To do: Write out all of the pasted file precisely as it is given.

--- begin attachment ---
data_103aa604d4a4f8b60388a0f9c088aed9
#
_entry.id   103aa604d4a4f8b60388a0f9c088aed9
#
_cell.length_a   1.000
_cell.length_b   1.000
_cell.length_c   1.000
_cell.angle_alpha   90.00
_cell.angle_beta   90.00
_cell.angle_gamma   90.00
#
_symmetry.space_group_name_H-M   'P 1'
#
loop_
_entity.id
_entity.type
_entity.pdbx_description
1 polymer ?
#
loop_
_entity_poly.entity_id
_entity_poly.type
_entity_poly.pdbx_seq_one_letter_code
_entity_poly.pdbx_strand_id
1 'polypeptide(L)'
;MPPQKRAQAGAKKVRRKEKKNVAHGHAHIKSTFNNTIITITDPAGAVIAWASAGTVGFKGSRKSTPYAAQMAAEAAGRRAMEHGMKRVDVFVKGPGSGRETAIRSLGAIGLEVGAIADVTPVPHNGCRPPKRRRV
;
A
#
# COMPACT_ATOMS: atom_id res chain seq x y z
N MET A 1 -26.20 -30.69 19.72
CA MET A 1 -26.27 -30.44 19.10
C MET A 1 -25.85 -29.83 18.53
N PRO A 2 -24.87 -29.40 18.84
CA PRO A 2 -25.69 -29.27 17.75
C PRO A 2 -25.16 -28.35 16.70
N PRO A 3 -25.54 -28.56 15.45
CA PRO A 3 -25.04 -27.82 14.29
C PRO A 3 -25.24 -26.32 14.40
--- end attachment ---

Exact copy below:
data_103aa604d4a4f8b60388a0f9c088aed9
#
_entry.id   103aa604d4a4f8b60388a0f9c088aed9
#
_cell.length_a   1.000
_cell.length_b   1.000
_cell.length_c   1.000
_cell.angle_alpha   90.00
_cell.angle_beta   90.00
_cell.angle_gamma   90.00
#
_symmetry.space_group_name_H-M   'P 1'
#
loop_
_entity.id
_entity.type
_entity.pdbx_description
1 polymer ?
#
loop_
_entity_poly.entity_id
_entity_poly.type
_entity_poly.pdbx_seq_one_letter_code
_entity_poly.pdbx_strand_id
1 'polypeptide(L)'
;MPPQKRAQAGAKKVRRKEKKNVAHGHAHIKSTFNNTIITITDPAGAVIAWASAGTVGFKGSRKSTPYAAQMAAEAAGRRAMEHGMKRVDVFVKGPGSGRETAIRSLGAIGLEVGAIADVTPVPHNGCRPPKRRRV
;
A
#
# COMPACT_ATOMS: atom_id res chain seq x y z
N MET A 1 -26.20 -30.69 19.72
CA MET A 1 -26.27 -30.44 19.10
C MET A 1 -25.85 -29.83 18.53
N PRO A 2 -24.87 -29.40 18.84
CA PRO A 2 -25.69 -29.27 17.75
C PRO A 2 -25.16 -28.35 16.70
N PRO A 3 -25.54 -28.56 15.45
CA PRO A 3 -25.04 -27.82 14.29
C PRO A 3 -25.24 -26.32 14.40